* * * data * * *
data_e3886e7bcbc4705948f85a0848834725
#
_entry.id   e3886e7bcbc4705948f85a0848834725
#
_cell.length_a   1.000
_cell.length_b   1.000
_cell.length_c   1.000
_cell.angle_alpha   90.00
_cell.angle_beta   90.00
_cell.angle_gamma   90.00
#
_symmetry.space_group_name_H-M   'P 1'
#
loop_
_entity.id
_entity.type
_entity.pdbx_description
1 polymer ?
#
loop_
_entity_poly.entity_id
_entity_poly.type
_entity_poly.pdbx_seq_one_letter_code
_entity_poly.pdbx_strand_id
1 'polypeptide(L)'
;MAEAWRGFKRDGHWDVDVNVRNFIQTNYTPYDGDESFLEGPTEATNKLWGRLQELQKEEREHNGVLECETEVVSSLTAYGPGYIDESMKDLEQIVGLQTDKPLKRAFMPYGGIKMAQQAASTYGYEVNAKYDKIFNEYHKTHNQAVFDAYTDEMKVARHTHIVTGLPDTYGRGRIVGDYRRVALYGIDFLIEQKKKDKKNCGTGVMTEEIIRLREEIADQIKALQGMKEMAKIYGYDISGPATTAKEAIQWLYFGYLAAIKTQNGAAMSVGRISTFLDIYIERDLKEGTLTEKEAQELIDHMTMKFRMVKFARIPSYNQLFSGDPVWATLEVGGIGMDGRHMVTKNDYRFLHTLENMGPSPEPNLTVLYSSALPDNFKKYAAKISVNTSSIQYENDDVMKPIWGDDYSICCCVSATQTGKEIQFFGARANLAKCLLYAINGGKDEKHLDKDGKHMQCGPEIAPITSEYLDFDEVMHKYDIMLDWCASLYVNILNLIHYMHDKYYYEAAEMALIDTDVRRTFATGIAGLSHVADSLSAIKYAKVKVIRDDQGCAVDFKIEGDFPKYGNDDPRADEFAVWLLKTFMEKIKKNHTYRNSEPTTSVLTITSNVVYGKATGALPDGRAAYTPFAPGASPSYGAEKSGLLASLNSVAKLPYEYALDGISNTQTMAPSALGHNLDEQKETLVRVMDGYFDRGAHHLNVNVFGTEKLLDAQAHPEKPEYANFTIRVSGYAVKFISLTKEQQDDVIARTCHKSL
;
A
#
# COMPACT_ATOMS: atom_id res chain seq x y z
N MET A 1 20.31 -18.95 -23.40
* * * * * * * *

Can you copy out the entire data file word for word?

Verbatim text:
data_e3886e7bcbc4705948f85a0848834725
#
_entry.id   e3886e7bcbc4705948f85a0848834725
#
_cell.length_a   1.000
_cell.length_b   1.000
_cell.length_c   1.000
_cell.angle_alpha   90.00
_cell.angle_beta   90.00
_cell.angle_gamma   90.00
#
_symmetry.space_group_name_H-M   'P 1'
#
loop_
_entity.id
_entity.type
_entity.pdbx_description
1 polymer ?
#
loop_
_entity_poly.entity_id
_entity_poly.type
_entity_poly.pdbx_seq_one_letter_code
_entity_poly.pdbx_strand_id
1 'polypeptide(L)'
;MAEAWRGFKRDGHWDVDVNVRNFIQTNYTPYDGDESFLEGPTEATNKLWGRLQELQKEEREHNGVLECETEVVSSLTAYGPGYIDESMKDLEQIVGLQTDKPLKRAFMPYGGIKMAQQAASTYGYEVNAKYDKIFNEYHKTHNQAVFDAYTDEMKVARHTHIVTGLPDTYGRGRIVGDYRRVALYGIDFLIEQKKKDKKNCGTGVMTEEIIRLREEIADQIKALQGMKEMAKIYGYDISGPATTAKEAIQWLYFGYLAAIKTQNGAAMSVGRISTFLDIYIERDLKEGTLTEKEAQELIDHMTMKFRMVKFARIPSYNQLFSGDPVWATLEVGGIGMDGRHMVTKNDYRFLHTLENMGPSPEPNLTVLYSSALPDNFKKYAAKISVNTSSIQYENDDVMKPIWGDDYSICCCVSATQTGKEIQFFGARANLAKCLLYAINGGKDEKHLDKDGKHMQCGPEIAPITSEYLDFDEVMHKYDIMLDWCASLYVNILNLIHYMHDKYYYEAAEMALIDTDVRRTFATGIAGLSHVADSLSAIKYAKVKVIRDDQGCAVDFKIEGDFPKYGNDDPRADEFAVWLLKTFMEKIKKNHTYRNSEPTTSVLTITSNVVYGKATGALPDGRAAYTPFAPGASPSYGAEKSGLLASLNSVAKLPYEYALDGISNTQTMAPSALGHNLDEQKETLVRVMDGYFDRGAHHLNVNVFGTEKLLDAQAHPEKPEYANFTIRVSGYAVKFISLTKEQQDDVIARTCHKSL
;
A
#
# COMPACT_ATOMS: atom_id res chain seq x y z
N MET A 1 20.31 -18.95 -23.40